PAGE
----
Recently, Wendy's rolled out flatbread sandwiches and McDonald's added a yolk-less breakfast sandwich to their respective menus. Taco Bell has indicated its desire to shed its junk food persona. Giving alternatives for healthful eating has become a main strategy for fast food restaurants. And the effort seems to be paying off. Nation's Restaurant News reported an improved impression of fast food among the health and fitness-oriented in YouGov's assessment of brand perception.
Think Progress calls efforts by chains like Wendy's and McDonald's "superficial, " warning us not to be fooled by the new additions as these so-called improvements are actually rather minor in value. That Egg White Delight at McDonald's is only 40 calories less than the regular version. Burger King's turkey burger racks up 530 calories per sandwich.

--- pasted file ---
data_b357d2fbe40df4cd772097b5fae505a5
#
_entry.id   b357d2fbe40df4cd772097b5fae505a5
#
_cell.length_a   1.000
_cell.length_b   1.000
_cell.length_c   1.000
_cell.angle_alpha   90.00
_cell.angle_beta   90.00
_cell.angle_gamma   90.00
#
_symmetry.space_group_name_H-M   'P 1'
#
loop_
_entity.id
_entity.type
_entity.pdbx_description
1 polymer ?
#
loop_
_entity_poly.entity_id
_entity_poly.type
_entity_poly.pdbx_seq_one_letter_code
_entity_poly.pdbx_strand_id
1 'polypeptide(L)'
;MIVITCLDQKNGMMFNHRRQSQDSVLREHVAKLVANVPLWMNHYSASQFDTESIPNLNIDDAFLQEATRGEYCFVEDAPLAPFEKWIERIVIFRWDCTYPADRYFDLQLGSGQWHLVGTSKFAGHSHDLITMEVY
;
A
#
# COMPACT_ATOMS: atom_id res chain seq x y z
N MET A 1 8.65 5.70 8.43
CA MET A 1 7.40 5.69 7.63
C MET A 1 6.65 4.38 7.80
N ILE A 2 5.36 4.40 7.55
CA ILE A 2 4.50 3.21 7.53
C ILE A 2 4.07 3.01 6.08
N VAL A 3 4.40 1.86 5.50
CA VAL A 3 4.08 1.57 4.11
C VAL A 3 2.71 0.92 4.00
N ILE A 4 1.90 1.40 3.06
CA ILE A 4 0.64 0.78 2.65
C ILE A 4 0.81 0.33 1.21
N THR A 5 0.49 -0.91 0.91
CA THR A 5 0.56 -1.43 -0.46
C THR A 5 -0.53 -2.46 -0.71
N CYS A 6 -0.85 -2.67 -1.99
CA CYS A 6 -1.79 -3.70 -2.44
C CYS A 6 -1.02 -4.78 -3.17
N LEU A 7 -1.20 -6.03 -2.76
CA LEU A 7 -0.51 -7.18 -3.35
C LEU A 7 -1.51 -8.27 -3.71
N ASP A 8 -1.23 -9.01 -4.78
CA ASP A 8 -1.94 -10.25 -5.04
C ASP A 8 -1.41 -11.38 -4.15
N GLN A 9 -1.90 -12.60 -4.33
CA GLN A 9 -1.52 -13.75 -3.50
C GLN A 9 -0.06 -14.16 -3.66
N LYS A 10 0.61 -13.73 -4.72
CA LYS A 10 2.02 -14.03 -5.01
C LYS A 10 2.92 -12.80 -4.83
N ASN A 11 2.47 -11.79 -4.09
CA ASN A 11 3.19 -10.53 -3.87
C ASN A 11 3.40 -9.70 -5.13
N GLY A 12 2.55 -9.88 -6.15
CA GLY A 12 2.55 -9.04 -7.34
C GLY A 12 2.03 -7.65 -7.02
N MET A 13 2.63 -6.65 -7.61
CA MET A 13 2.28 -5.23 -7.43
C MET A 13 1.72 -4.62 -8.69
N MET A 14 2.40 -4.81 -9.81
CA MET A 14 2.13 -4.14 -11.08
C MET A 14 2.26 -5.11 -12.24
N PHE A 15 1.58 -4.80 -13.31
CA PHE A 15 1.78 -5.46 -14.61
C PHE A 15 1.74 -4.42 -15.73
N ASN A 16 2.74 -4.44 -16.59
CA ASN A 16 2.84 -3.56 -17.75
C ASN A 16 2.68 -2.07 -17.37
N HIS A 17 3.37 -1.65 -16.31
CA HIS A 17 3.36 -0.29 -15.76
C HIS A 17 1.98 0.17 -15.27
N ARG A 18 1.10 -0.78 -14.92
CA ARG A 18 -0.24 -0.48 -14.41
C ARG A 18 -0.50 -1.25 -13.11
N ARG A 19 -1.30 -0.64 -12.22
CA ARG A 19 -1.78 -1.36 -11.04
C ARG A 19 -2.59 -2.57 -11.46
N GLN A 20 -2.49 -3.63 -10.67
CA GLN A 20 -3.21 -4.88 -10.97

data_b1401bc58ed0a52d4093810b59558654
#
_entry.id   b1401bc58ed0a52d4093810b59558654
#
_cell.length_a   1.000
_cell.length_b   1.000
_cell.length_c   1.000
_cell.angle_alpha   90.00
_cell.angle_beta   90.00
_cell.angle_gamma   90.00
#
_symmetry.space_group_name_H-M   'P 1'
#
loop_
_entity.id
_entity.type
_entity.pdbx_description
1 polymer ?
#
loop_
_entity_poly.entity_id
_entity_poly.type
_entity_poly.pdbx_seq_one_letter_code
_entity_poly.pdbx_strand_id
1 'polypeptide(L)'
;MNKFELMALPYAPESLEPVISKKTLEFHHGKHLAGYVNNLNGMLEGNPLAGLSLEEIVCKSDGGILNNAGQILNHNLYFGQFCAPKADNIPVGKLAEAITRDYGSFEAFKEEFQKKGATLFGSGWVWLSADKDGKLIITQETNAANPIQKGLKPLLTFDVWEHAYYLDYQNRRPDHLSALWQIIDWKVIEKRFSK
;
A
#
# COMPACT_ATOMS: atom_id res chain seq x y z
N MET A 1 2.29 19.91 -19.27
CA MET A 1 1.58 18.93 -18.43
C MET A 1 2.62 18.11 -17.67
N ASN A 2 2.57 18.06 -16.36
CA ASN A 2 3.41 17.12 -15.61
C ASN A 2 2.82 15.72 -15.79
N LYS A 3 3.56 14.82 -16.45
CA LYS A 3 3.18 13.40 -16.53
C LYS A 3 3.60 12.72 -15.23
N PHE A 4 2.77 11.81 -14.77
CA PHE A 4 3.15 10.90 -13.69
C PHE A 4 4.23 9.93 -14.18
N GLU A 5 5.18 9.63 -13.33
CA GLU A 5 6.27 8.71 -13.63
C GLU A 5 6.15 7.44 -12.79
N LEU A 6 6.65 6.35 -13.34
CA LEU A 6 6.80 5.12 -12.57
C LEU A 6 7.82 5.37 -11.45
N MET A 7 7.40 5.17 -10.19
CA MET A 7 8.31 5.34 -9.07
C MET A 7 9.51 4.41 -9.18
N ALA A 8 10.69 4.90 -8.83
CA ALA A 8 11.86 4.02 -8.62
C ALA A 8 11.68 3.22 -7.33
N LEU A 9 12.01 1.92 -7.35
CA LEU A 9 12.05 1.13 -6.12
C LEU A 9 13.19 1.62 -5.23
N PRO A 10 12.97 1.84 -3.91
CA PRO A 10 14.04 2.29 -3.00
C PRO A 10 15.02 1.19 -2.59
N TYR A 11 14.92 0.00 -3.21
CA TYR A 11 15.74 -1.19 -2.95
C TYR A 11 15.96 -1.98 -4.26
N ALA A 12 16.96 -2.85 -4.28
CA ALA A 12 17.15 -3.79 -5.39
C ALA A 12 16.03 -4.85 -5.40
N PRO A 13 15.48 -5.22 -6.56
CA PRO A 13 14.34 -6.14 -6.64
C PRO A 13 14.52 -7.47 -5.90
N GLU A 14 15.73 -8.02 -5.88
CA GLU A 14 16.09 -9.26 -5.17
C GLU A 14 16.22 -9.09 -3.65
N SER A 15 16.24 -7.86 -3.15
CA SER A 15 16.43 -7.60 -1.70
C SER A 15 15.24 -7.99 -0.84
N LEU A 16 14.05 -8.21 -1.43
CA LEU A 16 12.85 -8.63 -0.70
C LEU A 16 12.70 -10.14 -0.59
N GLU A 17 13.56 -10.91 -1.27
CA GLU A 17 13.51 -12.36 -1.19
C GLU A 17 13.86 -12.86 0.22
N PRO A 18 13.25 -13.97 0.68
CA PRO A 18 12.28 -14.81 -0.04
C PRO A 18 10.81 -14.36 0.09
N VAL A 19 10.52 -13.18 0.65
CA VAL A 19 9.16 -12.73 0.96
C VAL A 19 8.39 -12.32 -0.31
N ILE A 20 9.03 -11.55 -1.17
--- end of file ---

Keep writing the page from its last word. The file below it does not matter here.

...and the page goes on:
And sometimes, the trick to a more healthful image is all in the presentation. AdAge points out how Wendy's vilifies the word 'frozen' in their marketing campaign to showcase its hamburgers made from fresh beef, which "capitalize on consumers' negative perceptions of frozen food."
In comparison, Subway has long pursued a reputation for having more healthful selections. It's likely why the chain tested better in YouGov's measure of public perception. It's been 15 years since Jared Fogle, then a college student, embarked on an all-Subway diet and lost over 200 pounds in a year as a result -- which led to his current job as a spokesman for the sandwich brand. As USA Today says, Subway has developed "a health halo in the form of a bespectacled guy who is one part nerd and one part superman."
So what do you think: Truth or perception? We're the audience, after all.
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